Just over 6 weeks ago, the EarthHack competition was launched, asking competitors to come up with ways to save at least 1 million tons of CO2 per annum by 2020 by modifying existing technology into products for a more sustainable home. The hosts of the competition, Marblar, in partnership with The Climate Group and with the support of IKEA and Philips, formed the competition to act upon the huge quantity of carbon emissions that our homes currently produce through energy consumption, waste creation and even water usage — water creates carbon emissions when treated and supplied to our homes as well as in wastewater treatment afterwards.
There is an experienced judging panel including Professor Sir Richard Friend and Professor Sir Chris Llewellyn as well as representatives from IKEA and Philips that will provide feedback and choose the winning idea.
Sir Chris Llewellyn Smith, the former director of CERN said: “Nearly 30% of the world’s primary energy is used in residential buildings which are therefore an excellent place to look for large energy savings. EarthHack will stimulate novel applications of existing technologies that will lower energy bills and decrease carbon emissions, thereby underwriting a better future for us and our descendants.”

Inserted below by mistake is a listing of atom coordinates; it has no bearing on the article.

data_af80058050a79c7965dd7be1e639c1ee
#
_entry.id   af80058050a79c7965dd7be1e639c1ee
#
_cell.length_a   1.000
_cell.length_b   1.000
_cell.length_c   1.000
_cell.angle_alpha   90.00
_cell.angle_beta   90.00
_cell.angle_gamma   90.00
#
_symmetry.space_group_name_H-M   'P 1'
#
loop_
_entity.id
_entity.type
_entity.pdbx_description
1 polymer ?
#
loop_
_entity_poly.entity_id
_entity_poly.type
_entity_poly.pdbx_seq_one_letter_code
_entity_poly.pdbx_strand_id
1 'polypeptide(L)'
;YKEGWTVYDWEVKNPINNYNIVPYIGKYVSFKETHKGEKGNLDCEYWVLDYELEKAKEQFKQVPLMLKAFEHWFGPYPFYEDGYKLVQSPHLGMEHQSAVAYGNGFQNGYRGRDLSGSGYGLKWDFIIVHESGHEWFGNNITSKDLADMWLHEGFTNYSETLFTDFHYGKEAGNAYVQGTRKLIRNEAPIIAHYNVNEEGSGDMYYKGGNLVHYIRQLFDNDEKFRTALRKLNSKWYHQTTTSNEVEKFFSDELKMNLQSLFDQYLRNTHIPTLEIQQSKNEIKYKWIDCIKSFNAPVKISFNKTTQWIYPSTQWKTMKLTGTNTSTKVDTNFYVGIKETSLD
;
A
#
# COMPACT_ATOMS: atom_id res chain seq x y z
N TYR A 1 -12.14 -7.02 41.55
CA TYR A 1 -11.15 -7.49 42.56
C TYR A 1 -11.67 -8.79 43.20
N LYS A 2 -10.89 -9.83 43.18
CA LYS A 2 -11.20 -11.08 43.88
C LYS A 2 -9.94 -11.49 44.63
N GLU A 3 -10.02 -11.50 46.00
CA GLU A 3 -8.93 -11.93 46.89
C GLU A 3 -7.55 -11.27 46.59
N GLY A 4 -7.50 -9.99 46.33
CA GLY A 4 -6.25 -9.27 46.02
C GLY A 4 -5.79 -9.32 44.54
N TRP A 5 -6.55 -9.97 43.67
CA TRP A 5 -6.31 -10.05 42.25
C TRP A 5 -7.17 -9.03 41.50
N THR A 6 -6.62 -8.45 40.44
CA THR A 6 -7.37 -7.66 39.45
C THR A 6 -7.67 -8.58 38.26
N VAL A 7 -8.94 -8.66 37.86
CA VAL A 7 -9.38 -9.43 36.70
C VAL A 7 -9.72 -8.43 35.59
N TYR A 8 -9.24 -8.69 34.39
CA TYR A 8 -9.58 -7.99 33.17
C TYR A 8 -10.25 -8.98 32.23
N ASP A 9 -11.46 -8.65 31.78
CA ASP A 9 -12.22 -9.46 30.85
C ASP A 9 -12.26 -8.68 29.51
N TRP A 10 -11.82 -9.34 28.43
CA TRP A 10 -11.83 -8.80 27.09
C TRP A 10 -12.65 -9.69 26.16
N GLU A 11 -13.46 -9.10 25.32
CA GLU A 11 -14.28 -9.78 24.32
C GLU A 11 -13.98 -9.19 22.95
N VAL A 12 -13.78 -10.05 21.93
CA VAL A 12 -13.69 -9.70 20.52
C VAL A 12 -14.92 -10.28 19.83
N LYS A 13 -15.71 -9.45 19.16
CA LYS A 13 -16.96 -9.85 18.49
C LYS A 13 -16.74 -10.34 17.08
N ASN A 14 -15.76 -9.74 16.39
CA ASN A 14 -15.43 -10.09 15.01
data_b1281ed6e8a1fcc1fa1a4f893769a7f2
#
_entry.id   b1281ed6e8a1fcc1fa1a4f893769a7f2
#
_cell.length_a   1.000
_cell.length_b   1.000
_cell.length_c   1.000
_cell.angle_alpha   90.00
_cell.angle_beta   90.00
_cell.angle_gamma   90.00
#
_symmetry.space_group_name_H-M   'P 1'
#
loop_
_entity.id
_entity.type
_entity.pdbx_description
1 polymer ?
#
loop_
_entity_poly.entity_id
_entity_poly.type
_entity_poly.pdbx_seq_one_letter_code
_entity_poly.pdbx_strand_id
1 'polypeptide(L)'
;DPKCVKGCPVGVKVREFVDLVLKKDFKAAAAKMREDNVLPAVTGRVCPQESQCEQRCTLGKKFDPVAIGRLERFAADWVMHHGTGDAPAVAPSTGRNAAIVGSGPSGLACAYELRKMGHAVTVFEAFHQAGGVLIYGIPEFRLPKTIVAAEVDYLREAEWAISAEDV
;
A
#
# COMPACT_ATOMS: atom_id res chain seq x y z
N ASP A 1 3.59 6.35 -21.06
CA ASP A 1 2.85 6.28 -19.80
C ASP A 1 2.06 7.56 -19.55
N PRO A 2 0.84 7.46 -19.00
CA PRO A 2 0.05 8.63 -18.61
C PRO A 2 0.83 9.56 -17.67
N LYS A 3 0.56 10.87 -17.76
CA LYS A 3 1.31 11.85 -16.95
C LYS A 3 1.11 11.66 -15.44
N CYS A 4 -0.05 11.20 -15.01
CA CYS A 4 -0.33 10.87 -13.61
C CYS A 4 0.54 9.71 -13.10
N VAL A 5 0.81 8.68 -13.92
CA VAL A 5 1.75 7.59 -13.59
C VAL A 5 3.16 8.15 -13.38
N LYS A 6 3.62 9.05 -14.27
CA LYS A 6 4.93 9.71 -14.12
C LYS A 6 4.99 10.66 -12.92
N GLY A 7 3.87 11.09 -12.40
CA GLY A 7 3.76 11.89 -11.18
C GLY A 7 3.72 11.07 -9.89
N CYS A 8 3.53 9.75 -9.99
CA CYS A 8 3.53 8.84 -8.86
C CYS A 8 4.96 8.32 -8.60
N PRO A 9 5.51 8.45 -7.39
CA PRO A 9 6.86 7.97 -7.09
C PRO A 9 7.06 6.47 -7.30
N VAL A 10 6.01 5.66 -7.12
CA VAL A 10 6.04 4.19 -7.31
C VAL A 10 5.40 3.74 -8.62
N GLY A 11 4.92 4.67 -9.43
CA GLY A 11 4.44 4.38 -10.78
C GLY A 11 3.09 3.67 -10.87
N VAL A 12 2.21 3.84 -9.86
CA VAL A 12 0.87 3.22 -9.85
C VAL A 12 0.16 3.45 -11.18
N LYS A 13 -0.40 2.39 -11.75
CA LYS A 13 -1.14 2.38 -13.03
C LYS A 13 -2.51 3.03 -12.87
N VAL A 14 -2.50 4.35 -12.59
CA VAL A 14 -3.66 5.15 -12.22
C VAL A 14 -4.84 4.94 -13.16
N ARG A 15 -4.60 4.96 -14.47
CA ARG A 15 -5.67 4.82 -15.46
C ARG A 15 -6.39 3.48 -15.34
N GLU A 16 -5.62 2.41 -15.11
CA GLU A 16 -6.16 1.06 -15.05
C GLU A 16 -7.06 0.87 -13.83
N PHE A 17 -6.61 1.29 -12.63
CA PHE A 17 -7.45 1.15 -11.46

Competitors globally compete and collaborate to create low-carbon solutions by repurposing existing technology. The competition is a unique opportunity for people passionate about the environment to:
- Display their creative side while working with 1000s of bright minds across the globe to create new applications.
- Share in a prize pot of $25,000.
- Fly to New York City to receive their award during Climate Week NYC 2013 at the Bloomberg offices.
- Have their ideas evaluated by Philips and IKEA for a potential incorporation into their product portfolio.
Since launch, almost 200 ideas have been submitted. These range from high-tech solutions to simple concepts that will help cut carbon emissions across the world. Two of the most promising entries (we think) are:
- Evaporative cooling via fabric wicking for use in developing countries – The concept is for a passive, indirect, evaporative cooling device based on wicking in a fabric layer.
- Changing Roofs and/or walls – This entry encompasses technologies that change colour relative to temperature.
Finalists will be shortlisted at the beginning of August and refined throughout the month. From these, a winner will be chosen and will receive their reward at Climate Week NYC. Post-competition, and with the help of IKEA and Philips, the winning idea will be developed into a new product. Head on over to the competition page for more information or to get involved: http://marblar.com/challenge/earthhack-sustainable-homes.
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